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Proof From All Possible Worlds

The argument from possible worlds is atributed to Plantinga.

  • P1) A thing has maximal greatness if and only if it has maximal excellence in every possible world.
  • P2) Whatever has maximal excellence is omniscient, omnipotent and morally perfect.
  • P3) There is a possible world in which the property of possessing maximal greatness is exemplified.
  • P4) The property of possessing maximal greatness is exemplified in every possible world.
  • P5) If maximal greatness is exemplified in every world, then it is exemplified in this world.

This proof is also quite useful: we may use the same form of argument to argue the uniqueness of God. The idea that if every possible world exists, then so would one we term "heaven" in which dwells God Himself. Then we may conceive of the existence of God whom we may consider then to exist here (because He exists elsewhere.) This is also is somewhat beguiling.

Beguiling because it does not qualify whether a "maximally great" being is an abstraction or not. There is no sense that existence is a property of God in the argument, or that God is imagined to be necessarily existent beyond being merely an "idea." The creation of other worlds to permit a domain for our imagination is in all sense of the word a little 'presumptuous' for my liking.

If on the other hand the ontological part would infer that God can not conceivably be imagined to not exist (consistently) in any possible world, I would prefer the outcome. However this is not the case, it is a different form of argument that that of Anselm's.

Plantinga would infer the similar result that God necessarily exists in this world because in every possible world there are beings so excellent that there is a supremum of God over them all, and God must be therefore existent, and existent here. But, does "all possible worlds" allow a supremum if God in actuality is not possible? Using Zorns lemma does not return the top of a chain if God is merely an abstraction and the world He exists in is also an abstraction. The top of the chain may not be God!

Likewise our imaginations are tested by the argument to immediately repeat Anselm's argument in this world, with each other possible world being the difference between imagining a great, greater, greater still etc.. and we immediately can state a closer argument to that of Anselm that "God is that being greater than any that can be imagined by any possible being in this world."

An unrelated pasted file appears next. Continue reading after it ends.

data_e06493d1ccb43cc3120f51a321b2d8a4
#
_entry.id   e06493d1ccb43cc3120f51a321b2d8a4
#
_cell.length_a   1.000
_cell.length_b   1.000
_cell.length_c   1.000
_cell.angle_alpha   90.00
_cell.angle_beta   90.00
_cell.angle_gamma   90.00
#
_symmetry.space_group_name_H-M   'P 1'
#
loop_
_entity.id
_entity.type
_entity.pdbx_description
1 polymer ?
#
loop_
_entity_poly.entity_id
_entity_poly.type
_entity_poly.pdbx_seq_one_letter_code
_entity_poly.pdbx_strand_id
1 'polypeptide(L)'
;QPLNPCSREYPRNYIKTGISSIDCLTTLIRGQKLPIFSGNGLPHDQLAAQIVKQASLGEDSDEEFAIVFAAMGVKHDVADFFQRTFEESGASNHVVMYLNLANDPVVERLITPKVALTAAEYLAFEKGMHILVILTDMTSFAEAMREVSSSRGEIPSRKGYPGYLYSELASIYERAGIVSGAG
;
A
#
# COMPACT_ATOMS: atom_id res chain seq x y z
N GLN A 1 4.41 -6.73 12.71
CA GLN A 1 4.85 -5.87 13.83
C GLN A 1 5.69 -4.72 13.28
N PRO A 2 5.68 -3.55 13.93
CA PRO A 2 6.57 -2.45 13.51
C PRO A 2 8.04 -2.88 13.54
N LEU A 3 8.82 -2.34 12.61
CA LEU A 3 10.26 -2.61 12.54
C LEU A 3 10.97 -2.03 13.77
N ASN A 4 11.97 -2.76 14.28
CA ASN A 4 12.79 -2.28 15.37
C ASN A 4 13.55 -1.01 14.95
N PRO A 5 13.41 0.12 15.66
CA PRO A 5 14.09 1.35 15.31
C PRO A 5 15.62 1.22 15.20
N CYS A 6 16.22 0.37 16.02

However, this argument fails, for God Himself if indeed existent would then not be able to conceive of His own existence. Then we should modify to "God is that being greater than or equal to any that can be imagined by any possible being in this world." Which is not so much of a distinction, but shows that it is indeed possible to justify non-belief to those individuals that do not conceive God as greater and necessary, i.e. that all beings are equal.

Of course then; God is not universally necessary as a concept that must exist logically (necessary) true and the principle that God must exist necessarily or at all is demoted to merely P(God exists).

If however we state "God is that being greater than any that can be imagined by any possible being in this world whom is not God Himself." We could likewise demote God or promote everyone else to the status of God. (And arrive) at the assumption that God may not be perfect. We in essence need a greater example of God, perfection rather than necessary existence.

Then all these objections are resolved in the statement that "God may not be in truth perceived as being imperfect." If then every being is imperfect can they perfectly conceive of God? I am assured that they can conceive of His necessary existence in their imagination. I do not hold to the "possible worlds" idea that I may use my imagination to construct God through every "imagination" and chain I have of contingent beings that are likewise imperfect. With Zorn, choosing an element at infinity of a chain of contingent beings seems very ugly to me.

I do however swiftly arrive at conceiving of God's existence when I begin in principle to ascend a chain of necessarily existent beings. For this reason, I prefer Anselm's argument.


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